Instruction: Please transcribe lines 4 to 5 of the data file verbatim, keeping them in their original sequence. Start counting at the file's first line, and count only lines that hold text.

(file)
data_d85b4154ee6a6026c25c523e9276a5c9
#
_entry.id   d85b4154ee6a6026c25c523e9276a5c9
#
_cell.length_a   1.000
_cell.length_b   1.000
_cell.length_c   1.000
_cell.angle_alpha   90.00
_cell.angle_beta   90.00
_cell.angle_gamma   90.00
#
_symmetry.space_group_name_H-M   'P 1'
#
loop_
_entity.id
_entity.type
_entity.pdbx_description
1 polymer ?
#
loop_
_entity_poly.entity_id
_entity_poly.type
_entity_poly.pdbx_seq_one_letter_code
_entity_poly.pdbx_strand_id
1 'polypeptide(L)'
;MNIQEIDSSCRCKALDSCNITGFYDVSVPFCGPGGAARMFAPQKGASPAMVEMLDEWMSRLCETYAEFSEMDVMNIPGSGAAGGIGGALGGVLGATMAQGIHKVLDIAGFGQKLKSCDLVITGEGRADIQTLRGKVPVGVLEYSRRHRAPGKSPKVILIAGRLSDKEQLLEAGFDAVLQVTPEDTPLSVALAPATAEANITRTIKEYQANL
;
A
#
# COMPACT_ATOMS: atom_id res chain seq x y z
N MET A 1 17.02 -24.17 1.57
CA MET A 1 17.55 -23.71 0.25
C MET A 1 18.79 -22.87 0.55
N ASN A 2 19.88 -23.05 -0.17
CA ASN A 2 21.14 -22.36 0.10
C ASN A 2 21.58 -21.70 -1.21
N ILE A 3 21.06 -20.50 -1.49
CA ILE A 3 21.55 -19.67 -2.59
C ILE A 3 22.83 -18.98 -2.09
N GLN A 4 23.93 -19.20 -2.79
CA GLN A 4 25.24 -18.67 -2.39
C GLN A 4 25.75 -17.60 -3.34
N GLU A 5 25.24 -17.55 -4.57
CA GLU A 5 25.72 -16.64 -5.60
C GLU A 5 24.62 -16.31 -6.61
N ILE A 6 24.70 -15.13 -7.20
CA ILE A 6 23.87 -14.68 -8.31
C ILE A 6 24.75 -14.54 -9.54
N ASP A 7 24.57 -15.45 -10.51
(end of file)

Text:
#
_cell.length_a   1.000